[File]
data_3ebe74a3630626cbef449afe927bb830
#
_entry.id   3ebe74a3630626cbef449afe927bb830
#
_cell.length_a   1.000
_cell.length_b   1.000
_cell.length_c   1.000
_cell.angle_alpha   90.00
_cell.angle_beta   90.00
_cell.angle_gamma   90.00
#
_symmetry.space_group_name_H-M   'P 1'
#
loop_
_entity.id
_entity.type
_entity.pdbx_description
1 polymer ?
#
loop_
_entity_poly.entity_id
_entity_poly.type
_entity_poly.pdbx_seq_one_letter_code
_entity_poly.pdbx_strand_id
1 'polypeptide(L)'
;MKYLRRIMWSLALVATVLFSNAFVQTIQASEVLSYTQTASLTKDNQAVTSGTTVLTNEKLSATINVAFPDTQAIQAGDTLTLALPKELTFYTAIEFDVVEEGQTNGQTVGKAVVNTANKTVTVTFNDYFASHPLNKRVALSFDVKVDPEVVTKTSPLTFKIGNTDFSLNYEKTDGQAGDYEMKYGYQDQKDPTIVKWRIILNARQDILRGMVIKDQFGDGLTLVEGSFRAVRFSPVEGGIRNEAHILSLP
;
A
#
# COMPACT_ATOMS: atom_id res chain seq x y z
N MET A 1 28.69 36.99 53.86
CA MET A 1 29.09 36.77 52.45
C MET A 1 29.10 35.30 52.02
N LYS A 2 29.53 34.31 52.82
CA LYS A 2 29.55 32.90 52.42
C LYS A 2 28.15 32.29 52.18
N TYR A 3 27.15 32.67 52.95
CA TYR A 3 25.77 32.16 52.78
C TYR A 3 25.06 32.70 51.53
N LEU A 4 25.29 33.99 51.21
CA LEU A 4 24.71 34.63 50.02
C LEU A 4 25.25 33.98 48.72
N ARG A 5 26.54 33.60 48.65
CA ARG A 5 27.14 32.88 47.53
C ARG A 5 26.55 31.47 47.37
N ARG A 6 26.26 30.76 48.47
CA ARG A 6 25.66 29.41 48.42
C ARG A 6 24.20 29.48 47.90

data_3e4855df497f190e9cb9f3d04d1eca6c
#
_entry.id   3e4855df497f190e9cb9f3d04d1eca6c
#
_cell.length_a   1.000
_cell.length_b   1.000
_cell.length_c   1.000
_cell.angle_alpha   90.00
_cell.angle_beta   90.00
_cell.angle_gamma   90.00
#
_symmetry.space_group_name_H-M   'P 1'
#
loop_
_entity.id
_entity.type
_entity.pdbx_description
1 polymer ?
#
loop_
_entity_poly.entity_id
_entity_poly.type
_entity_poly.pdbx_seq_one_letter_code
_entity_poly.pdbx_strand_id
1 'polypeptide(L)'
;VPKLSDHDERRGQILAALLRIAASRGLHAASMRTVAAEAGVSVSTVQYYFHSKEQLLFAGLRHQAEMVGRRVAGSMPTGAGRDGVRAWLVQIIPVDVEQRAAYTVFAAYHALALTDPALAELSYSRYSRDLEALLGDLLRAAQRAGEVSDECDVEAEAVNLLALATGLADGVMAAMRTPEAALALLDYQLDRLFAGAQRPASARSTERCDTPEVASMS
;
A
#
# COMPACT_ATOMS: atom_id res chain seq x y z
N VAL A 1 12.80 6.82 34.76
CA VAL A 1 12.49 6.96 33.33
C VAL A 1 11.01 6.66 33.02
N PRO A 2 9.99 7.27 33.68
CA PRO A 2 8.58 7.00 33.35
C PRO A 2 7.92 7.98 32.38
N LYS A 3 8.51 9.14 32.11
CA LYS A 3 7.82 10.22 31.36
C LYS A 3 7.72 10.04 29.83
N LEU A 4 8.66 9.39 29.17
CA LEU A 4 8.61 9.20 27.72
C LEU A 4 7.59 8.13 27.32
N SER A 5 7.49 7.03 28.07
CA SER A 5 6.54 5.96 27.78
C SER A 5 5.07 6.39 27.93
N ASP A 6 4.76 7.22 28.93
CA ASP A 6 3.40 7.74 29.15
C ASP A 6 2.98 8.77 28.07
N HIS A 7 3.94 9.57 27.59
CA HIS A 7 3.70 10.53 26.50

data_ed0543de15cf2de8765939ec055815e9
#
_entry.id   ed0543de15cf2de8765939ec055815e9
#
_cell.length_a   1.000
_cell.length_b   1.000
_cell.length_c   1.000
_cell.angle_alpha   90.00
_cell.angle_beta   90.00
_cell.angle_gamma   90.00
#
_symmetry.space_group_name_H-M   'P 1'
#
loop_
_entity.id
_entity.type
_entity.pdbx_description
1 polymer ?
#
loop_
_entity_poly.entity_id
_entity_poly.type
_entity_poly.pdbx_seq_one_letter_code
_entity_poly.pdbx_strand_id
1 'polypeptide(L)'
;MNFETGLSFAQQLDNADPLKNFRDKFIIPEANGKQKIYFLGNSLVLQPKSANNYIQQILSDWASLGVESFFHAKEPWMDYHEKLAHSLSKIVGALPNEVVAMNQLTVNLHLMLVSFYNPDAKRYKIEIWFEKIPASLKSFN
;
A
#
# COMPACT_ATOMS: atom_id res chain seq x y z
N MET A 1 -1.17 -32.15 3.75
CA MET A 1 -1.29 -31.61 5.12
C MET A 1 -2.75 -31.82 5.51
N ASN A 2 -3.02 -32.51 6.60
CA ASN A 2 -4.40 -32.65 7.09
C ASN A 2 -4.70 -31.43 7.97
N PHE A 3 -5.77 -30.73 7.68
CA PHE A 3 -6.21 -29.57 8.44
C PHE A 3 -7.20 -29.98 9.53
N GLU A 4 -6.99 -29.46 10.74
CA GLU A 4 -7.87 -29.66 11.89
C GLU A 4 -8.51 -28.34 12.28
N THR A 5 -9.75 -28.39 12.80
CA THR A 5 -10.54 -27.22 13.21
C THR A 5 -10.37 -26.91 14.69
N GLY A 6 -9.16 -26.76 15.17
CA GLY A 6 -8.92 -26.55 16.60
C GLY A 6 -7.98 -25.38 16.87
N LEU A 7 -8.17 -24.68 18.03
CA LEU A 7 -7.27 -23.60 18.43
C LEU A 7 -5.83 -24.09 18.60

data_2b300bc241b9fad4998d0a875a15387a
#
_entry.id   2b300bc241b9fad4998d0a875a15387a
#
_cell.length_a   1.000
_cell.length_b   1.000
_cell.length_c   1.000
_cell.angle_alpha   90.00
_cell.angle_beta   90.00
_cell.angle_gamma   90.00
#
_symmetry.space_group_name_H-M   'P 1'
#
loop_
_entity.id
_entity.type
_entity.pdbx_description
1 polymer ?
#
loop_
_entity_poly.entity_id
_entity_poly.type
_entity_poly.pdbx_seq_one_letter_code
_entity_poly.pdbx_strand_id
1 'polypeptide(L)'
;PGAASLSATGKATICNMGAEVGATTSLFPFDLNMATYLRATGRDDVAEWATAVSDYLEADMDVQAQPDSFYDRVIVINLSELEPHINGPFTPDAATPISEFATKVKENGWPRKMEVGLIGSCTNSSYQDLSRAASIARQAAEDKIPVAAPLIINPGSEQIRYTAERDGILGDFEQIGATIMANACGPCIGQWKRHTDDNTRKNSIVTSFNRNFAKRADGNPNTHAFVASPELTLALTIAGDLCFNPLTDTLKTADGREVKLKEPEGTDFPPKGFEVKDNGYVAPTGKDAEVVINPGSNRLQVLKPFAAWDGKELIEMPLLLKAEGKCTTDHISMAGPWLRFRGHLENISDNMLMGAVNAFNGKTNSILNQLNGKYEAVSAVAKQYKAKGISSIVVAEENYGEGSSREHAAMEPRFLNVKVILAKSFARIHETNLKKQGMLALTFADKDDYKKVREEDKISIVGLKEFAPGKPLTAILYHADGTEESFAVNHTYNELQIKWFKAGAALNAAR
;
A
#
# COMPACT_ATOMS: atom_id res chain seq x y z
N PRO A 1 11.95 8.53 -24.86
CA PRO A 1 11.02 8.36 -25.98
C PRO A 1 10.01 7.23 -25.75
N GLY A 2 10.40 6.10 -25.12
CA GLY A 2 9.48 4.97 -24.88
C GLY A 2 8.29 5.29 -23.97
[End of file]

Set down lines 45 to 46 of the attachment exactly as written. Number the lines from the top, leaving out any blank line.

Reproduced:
C ARG A 5 26.55 31.47 47.37
N ARG A 6 26.26 30.76 48.47